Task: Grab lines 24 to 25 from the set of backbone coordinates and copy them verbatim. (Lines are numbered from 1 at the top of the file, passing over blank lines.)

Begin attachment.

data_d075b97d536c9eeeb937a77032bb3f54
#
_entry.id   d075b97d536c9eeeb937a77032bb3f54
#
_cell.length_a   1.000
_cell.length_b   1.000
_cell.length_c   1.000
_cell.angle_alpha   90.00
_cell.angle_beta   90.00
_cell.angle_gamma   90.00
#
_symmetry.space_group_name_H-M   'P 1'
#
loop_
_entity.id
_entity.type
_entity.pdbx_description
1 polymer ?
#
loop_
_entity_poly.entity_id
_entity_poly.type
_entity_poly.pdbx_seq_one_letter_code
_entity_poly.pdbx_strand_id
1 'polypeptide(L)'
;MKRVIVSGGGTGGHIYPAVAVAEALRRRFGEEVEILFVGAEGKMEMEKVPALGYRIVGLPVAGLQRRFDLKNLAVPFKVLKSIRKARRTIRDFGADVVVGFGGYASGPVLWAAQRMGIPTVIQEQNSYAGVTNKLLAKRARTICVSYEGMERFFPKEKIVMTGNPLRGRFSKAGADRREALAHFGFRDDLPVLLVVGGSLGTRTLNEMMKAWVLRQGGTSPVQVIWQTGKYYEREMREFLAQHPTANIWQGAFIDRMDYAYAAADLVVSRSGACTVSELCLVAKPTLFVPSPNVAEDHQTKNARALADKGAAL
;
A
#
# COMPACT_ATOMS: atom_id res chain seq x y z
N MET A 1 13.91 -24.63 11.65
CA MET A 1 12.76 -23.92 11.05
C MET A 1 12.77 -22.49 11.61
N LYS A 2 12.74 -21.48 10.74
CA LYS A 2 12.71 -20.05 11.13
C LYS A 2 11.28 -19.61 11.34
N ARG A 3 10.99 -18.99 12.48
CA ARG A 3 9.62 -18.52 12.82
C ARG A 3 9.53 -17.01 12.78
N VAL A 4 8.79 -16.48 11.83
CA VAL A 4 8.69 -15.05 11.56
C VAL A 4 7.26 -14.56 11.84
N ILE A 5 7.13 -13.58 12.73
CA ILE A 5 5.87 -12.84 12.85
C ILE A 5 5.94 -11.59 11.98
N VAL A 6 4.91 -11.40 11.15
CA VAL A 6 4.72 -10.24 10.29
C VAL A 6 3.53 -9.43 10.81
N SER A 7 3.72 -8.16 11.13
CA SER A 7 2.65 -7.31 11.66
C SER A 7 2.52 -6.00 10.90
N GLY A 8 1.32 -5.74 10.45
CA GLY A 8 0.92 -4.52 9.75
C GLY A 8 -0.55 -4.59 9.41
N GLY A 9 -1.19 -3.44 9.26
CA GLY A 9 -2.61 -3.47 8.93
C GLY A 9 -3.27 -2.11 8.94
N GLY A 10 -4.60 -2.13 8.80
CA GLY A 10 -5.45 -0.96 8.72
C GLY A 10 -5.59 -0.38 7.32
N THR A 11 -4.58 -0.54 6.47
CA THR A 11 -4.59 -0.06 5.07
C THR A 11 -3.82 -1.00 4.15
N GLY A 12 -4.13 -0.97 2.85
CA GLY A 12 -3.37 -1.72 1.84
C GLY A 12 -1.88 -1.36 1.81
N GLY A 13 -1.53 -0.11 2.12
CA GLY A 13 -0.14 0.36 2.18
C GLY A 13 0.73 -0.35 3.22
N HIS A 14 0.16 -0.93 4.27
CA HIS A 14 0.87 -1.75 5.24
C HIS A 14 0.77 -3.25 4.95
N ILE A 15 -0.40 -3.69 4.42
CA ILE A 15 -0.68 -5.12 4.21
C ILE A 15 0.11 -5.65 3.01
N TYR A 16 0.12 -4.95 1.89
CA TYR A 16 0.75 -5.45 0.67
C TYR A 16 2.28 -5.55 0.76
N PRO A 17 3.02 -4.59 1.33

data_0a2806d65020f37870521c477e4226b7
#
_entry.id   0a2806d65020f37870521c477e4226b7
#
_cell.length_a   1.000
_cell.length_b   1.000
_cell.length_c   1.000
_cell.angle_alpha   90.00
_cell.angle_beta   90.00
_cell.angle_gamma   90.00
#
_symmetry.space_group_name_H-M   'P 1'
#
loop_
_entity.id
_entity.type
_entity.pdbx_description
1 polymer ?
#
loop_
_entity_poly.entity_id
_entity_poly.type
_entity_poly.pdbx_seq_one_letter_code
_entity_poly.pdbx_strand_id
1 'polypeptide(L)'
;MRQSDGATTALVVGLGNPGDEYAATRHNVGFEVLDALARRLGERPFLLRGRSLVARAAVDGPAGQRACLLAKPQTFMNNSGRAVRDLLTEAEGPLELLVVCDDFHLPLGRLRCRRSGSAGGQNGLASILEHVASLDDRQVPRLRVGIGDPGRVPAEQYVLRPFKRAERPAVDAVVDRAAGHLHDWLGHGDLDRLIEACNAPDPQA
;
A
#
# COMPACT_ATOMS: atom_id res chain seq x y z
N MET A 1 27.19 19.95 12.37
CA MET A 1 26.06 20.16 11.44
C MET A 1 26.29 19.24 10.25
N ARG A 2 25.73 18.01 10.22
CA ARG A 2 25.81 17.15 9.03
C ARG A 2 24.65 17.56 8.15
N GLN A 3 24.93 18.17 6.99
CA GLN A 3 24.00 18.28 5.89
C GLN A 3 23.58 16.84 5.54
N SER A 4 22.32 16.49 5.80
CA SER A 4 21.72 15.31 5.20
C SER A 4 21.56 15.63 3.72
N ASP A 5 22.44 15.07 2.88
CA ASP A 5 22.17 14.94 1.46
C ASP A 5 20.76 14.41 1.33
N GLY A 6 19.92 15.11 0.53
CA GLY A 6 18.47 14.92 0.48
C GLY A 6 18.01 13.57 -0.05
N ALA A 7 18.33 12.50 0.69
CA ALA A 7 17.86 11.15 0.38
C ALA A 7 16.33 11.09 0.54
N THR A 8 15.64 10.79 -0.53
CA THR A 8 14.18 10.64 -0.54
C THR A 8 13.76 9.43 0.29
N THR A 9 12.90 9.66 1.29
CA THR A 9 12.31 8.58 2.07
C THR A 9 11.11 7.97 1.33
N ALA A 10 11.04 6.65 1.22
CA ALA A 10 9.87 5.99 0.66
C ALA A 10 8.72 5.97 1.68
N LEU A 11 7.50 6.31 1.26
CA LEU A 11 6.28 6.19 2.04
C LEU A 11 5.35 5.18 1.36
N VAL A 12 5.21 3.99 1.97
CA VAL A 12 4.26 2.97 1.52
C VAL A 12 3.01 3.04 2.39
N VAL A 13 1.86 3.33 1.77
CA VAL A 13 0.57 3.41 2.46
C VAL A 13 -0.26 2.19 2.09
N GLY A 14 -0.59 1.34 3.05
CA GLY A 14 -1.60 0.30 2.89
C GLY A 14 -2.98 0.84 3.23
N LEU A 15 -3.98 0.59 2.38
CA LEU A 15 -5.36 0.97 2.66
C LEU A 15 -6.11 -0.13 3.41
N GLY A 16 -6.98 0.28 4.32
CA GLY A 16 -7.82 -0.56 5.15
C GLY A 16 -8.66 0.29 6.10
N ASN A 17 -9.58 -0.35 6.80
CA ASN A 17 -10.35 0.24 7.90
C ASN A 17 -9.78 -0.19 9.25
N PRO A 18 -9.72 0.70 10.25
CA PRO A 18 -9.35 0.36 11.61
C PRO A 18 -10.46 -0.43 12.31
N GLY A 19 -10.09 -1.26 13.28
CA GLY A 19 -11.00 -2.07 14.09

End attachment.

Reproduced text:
_entity_poly.pdbx_strand_id
1 'polypeptide(L)'